WPMU developer Donncha O Caoimh released WPMU 2.7 beta January 22 revision 1627 on the SVN repository. While he reports that there are still plenty of open tickets, I have found 2.7 beta very stable and relatively issue free. I am using this version for my test BuddyPress installation and our school’s WPMU blog site.

WPMU represents a major overhaul of the administrator and user dashboard and backend. Overall, I find the interface increasingly intuitive and easier to use. WPMU certainly has come a long way since I began using it just over a year ago.

I hope for a February release of BuddyPress along with Elgg 1.5. It looks like a big month for free and open source social networking platforms.

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There are two major open source social networking platforms that are garnering much attention of late: BuddyPress and Elgg. Elgg 1.0 was released in August 2008. BuddyPress is currently in beta. Regular visitors to this blog have probably read many of my posts on Elgg. Recently, I posted some first impressions of BuddyPress as a user having created an account on BuddyPress’s test site.

I just finished a BuddyPress installation on my server, so I am now able to make more comparisons between the two platforms. The intent of this is not so much to decide which platform is superior, but to discuss the features, interfaces, and administration of each; thus, helping individuals decide which may be best suited for their purposes. Having looked both over, I believe that each may be best suited for different purposes.


Both Elgg and BuddyPress require the administrator to set up a mySQL database. The packages must be uploaded to a web server, and browser based installers are used to attach the database to the software and create the appropriate config files to make the programs work. They also require Mod Rewrite to be enabled on the server.  Beyond that, there are several differences.

BuddyPress installation is fairly complex. First WordPressMu must be installed which is simply a matter of creating a database, uploading the software, and running the installer. (One caveat: WPMU is much easier to install in the root public_html directory.) The only thing out of the ordinary is the option to use subdomains (blog.mysite.com) 0r subdirectories (mysite.com/blog). The former is generally recommended and requires activating wildcard dns on your server. Next you need to ftp and install the BuddyPress plugins and themes to the appropriate directories.

Finally, one needs to install and integrate bbPress if one wants the forums to function. bbPress must be uploaded and it should share a database with WPMU. It took a lot of back and forth with the admin interfaces and tweaking the bbPress and WPMU config files to make the cookies work.

Elgg installation is very straight forward. The Elgg developers responded to early complaints about difficulties with installation and made it even less particular about server configuration. Create a database, upload the software, run the installer. It doesn’t matter whether it is installed in the root or a subdirectory.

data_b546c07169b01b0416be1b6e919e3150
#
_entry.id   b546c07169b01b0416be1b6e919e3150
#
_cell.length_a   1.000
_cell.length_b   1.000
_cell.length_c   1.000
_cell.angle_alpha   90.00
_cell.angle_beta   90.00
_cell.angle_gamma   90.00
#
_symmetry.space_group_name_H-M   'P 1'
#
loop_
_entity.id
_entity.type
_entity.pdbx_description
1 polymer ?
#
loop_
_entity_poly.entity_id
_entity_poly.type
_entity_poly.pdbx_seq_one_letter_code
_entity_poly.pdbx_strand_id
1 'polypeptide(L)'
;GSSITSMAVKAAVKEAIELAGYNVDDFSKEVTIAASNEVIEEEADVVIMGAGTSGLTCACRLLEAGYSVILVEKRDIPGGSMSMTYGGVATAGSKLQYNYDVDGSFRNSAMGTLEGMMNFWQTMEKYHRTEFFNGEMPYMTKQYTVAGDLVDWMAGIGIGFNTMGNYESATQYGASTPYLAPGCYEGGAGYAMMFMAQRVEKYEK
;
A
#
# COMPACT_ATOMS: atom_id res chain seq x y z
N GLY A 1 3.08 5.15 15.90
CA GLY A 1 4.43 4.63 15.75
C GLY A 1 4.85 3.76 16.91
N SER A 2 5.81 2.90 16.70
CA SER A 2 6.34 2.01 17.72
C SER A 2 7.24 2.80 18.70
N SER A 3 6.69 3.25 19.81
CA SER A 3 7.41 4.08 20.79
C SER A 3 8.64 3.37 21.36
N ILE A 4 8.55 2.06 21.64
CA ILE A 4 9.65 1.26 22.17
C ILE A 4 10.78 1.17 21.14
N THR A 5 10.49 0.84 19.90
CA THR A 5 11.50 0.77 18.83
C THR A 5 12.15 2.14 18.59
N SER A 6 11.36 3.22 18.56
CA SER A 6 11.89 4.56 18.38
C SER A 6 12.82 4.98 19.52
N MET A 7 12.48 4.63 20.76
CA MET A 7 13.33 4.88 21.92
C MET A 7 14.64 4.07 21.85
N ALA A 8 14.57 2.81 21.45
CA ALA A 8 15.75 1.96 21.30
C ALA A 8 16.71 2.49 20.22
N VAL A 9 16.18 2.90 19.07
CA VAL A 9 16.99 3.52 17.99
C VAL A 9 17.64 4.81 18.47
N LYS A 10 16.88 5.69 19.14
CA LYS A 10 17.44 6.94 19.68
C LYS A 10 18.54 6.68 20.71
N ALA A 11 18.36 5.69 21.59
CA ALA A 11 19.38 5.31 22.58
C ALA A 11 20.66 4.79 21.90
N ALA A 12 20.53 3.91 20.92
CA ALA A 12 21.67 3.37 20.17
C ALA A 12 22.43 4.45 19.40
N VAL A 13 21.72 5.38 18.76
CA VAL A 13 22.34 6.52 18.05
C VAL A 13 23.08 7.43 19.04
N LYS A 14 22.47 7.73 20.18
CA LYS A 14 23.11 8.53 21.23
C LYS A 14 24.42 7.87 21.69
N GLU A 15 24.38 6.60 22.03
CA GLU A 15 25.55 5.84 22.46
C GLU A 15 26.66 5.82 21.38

Now this might sound like a slam dunk for Elgg, but the results of installation are not equal. Let’s start by looking at the front page. The resultant buddyPress looks like this:

Click to enlarge

Click to enlarge

BuddyPress presents the admin with a prompt to add widgets to the threee columns on the front page. Click on the add widget link and you arrive at a familiar WordPress Widget interface.

Click to enlarge

Click to enlarge

The front page is easily customized by adding widgets to the three columns and arraying them as desired. Elgg, on the other hand, has a front page that is initially simple and much more difficult to customize.

Click to enlarge

Click to enlarge

Customization of the front page is done using plugins (or hacking the core) which must be hand coded to render the desired results.

Default Features

Another area worth comparing is the default features with a standard installation of each package.

Component Elgg 1.x BuddyPress
Blogs X X
Groups X X
Private Messages X X
Bookmarks X *
Friends X X
Profile X X
Files X
Pages X *
Wire/Messageboard X X
Forums X X

* Features present in Blogs

The chart is really a rather superficial treatment, but serves to demonstrate that the two packages have similar feature sets. In spite of the similar set of tools, these tools are substantially different in many cases. Comparing these individual features will the subject of future blog posts.

Both Elgg and BuddyPress both require hand coding to create a good social networking plaform. BuddyPress currently requires a certain amount of coding in the installation process; whereas, Elgg requires coding to create something other than the spartan default main page. They have similar features, but the implementation is substantially different. Further comparision of components will yield more insight into the differences between the two platforms. In addition, the user and administrative interfaces represent other points of departure. Look for more posts comparing these two platforms in the near future. Feel free to visit my installation and create an account.